France’s top court overturns burkini ban
26 August 2016
In the ruling he has issued today, the urgent applications judge of the Conseil d’Etat¹ begins by specifying the legal framework. He recalls that the mayor is responsible for municipal police. But he emphasizes – in accordance with case law unchanged for more than a century – that the mayor must reconcile the fulfilment of his duty to maintain order in his commune with respect for the freedoms guaranteed by law. Policing measures ordered by a coastal commune’s mayor to regulate access to the beach and the practice of bathing must therefore be appropriate, necessary and proportionate to public order needs alone, according to circumstances of time and place and given the demands of proper access to the shore, the safety of bathing, and hygiene and decency on the beach. It is not the mayor’s responsibility to cite other considerations, and any restrictions he imposes on freedoms must be justified by confirmed risks of public order disturbances. On subsequently examining the disputed order, the urgent applications judge of the Conseil d’Etat notes that no evidence presented to him allows him to conclude that any risks of public order disturbances on the beaches of Villeneuve-Loubet would have resulted from the clothing worn by some people for bathing. In the absence of such risks, the strong feelings and the concerns aroused by the terrorist attacks – particularly the one committed in Nice on 14 July 2016 – are not legally sufficient to justify the disputed prohibitive measure. The urgent applications judge concludes from this that, under these conditions, the mayor could not, without exceeding his policing powers, order measures banning access to the beach and to bathing which are based neither on confirmed risks of public order disturbances nor on reasons of hygiene or decency.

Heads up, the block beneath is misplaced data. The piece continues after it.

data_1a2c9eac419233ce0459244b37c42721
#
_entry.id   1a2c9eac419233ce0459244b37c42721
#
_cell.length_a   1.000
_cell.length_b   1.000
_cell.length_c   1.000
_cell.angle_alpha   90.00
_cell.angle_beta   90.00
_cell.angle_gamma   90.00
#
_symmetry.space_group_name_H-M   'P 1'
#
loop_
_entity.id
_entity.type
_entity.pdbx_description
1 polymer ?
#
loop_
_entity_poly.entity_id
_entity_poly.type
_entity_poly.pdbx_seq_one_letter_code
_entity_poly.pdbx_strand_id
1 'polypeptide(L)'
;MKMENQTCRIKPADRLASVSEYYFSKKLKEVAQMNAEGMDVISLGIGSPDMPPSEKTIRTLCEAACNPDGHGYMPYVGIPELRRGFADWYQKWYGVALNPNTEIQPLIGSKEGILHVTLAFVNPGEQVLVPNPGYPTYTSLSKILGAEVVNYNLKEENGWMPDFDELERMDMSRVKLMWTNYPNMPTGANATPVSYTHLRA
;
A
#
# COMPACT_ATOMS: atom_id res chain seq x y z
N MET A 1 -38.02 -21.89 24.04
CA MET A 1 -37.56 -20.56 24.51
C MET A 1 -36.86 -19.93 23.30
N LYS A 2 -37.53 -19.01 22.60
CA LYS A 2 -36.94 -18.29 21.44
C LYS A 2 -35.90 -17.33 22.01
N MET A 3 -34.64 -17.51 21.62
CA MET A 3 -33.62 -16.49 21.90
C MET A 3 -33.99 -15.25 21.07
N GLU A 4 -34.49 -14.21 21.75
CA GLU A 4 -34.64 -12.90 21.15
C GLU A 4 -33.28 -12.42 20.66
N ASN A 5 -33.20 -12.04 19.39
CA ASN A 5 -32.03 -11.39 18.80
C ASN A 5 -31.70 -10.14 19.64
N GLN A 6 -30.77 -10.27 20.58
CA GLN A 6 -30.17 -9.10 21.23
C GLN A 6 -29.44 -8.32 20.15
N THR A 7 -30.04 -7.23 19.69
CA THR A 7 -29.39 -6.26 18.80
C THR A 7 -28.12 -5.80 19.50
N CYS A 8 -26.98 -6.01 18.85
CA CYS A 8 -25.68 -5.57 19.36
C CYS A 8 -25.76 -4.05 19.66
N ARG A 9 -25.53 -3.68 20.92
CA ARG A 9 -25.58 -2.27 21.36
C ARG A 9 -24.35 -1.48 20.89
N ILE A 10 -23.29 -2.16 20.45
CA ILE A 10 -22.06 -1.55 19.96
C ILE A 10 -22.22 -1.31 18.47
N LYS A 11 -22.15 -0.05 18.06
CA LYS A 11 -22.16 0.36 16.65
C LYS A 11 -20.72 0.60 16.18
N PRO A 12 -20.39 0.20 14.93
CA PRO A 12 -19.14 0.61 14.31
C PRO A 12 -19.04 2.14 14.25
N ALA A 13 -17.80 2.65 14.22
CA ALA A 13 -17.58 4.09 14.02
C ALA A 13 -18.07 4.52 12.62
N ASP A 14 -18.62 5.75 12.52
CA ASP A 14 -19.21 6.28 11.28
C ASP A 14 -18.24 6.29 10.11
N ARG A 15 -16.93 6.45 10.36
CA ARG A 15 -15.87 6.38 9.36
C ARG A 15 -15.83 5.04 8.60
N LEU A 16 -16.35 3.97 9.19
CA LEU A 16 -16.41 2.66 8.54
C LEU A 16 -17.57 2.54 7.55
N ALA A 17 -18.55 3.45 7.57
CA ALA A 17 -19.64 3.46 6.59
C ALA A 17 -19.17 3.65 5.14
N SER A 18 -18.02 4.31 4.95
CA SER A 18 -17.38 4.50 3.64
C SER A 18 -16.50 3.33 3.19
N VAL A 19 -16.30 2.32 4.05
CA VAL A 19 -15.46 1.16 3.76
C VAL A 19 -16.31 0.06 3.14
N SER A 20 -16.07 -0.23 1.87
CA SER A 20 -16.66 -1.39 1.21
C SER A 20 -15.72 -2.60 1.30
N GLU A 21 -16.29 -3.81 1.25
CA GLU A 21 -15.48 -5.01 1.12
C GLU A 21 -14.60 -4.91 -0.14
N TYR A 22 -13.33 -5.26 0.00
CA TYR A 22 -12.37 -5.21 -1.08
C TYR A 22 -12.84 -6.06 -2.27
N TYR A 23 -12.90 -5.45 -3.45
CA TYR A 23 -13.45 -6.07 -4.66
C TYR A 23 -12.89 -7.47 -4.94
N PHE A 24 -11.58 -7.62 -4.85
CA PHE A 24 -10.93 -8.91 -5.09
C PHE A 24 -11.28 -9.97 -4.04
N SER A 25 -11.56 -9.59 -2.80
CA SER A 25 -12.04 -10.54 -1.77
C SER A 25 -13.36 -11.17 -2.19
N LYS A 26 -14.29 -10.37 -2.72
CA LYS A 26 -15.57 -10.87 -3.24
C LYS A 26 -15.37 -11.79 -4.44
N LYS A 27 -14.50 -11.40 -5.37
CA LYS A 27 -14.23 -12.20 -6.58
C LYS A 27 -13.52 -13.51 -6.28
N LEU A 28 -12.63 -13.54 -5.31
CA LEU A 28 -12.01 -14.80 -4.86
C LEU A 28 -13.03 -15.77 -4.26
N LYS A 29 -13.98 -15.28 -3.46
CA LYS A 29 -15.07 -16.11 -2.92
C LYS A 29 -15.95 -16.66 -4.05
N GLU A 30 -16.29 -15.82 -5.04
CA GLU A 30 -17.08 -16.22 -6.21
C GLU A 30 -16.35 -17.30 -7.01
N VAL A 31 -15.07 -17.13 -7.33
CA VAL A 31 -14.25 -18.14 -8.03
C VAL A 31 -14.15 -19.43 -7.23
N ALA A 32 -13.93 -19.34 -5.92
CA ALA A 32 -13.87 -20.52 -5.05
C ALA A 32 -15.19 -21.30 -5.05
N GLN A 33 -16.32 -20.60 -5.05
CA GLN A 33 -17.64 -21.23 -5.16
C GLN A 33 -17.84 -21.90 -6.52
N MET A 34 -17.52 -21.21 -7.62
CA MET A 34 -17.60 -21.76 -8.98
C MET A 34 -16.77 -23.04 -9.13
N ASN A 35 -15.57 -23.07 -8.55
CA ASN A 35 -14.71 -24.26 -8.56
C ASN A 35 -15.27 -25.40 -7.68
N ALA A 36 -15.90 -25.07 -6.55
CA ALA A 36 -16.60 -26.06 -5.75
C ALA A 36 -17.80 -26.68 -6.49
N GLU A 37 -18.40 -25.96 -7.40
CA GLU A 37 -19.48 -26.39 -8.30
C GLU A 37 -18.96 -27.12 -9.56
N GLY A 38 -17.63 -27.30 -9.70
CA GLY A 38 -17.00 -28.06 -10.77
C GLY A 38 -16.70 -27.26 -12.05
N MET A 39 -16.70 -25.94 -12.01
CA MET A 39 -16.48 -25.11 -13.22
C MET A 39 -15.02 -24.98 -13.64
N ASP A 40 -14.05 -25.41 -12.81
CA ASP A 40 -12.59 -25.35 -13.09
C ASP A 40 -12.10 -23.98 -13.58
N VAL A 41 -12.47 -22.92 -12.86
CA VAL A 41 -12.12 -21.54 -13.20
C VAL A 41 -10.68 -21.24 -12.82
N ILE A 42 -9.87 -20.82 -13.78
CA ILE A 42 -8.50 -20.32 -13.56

The urgent applications judge of the Conseil d’Etat therefore concludes that Article 4.3 of the disputed order was a serious and clearly illegal violation of fundamental freedoms, namely freedom of movement, freedom of conscience and personal freedom. The urgent nature of the situation having also been established, he overturns the ruling by the urgent applications judge of Nice Administrative Court and orders that article to be suspended.
¹The Conseil d’Etat advises the government on the preparation of bills, ordinances and certain decrees. It also answers the government’s queries on legal affairs and conducts studies upon the request of the government or through its own initiative regarding administrative or public policy issues. The Conseil d’Etat is the highest administrative jurisdiction – it is the final arbiter of cases relating to executive power, local authorities, independent public authorities, public administration agencies or any other agency invested with public authority. In discharging the dual functions of judging as well as advising the government, the Conseil d’Etat ensures that the French administration operates in compliance with the law. It is therefore one of the principal guarantees of the rule of law in the country.